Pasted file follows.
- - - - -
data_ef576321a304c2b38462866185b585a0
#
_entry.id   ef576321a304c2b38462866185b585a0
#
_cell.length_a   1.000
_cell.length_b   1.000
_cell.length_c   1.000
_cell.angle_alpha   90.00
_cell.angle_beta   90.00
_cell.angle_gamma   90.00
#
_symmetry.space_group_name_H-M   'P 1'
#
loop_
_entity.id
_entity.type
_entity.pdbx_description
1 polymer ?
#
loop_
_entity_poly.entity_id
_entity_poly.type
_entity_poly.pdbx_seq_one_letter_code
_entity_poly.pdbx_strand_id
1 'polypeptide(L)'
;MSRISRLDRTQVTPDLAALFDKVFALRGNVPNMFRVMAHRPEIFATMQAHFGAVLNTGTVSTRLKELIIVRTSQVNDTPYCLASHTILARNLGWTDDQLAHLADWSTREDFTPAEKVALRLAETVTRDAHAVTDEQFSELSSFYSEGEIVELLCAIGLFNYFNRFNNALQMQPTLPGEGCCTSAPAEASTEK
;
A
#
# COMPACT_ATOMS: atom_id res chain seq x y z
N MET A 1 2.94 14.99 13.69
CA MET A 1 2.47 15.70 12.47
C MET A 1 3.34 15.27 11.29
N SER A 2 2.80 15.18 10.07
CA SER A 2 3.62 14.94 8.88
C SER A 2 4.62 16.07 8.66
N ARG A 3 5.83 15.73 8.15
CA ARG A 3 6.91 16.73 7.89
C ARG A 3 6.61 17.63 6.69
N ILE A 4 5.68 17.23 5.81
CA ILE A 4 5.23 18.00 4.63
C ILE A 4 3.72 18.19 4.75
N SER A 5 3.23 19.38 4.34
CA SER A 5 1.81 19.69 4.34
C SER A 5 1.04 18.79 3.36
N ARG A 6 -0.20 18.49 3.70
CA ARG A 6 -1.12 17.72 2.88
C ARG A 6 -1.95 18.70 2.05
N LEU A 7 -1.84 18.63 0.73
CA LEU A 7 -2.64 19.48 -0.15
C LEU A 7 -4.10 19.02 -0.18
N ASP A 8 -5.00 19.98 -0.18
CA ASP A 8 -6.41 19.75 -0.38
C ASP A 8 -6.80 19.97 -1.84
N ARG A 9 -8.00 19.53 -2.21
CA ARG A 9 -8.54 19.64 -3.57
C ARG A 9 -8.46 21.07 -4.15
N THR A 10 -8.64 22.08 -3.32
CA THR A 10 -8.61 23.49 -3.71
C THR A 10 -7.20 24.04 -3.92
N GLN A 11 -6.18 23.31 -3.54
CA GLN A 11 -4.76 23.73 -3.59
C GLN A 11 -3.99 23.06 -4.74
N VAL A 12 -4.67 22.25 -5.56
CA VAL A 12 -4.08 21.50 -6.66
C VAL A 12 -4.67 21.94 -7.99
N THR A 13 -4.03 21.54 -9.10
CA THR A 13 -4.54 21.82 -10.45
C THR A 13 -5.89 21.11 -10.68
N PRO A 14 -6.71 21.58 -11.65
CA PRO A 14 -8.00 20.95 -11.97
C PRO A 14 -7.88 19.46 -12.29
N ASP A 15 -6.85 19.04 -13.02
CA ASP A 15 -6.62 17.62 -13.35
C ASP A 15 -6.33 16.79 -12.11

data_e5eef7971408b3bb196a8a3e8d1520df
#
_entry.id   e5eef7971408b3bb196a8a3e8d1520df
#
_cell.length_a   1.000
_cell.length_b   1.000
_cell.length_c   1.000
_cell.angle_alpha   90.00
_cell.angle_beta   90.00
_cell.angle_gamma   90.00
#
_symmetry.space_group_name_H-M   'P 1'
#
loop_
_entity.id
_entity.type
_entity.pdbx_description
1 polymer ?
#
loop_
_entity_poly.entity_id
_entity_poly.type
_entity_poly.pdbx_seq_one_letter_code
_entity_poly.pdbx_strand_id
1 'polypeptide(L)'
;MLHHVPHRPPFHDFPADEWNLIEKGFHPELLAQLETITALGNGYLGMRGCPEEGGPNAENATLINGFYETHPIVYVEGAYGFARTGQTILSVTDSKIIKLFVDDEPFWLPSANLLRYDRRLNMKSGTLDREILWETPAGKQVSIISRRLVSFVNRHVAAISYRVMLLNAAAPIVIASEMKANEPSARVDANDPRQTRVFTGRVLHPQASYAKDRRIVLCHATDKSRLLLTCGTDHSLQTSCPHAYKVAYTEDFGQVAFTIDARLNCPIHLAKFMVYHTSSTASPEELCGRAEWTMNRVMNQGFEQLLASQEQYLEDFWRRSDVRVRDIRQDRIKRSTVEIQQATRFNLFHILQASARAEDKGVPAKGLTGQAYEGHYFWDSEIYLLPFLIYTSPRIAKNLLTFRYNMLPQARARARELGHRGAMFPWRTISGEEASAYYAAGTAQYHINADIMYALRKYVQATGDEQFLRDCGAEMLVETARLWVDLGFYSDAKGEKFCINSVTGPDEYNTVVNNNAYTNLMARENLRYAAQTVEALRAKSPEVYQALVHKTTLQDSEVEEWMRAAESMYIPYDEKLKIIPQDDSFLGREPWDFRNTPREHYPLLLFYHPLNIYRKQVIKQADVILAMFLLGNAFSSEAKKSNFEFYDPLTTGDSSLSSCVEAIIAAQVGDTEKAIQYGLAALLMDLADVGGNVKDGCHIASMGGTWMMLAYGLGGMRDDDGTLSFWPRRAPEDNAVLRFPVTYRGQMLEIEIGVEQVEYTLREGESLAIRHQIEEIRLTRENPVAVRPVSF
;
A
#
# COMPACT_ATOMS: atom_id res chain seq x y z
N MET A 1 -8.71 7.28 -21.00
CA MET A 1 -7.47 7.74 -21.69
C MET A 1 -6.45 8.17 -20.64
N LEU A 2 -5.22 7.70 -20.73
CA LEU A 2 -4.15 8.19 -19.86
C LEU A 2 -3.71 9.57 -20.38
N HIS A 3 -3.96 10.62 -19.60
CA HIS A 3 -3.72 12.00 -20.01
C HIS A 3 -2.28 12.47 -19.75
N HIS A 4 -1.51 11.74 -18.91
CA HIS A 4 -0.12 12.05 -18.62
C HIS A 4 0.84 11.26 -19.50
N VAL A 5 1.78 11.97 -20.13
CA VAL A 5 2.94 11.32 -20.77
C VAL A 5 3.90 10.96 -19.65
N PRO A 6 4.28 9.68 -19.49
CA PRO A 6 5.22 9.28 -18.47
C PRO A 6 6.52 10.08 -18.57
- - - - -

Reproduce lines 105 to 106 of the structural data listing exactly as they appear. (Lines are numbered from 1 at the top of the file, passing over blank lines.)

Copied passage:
# COMPACT_ATOMS: atom_id res chain seq x y z
N MET A 1 -8.71 7.28 -21.00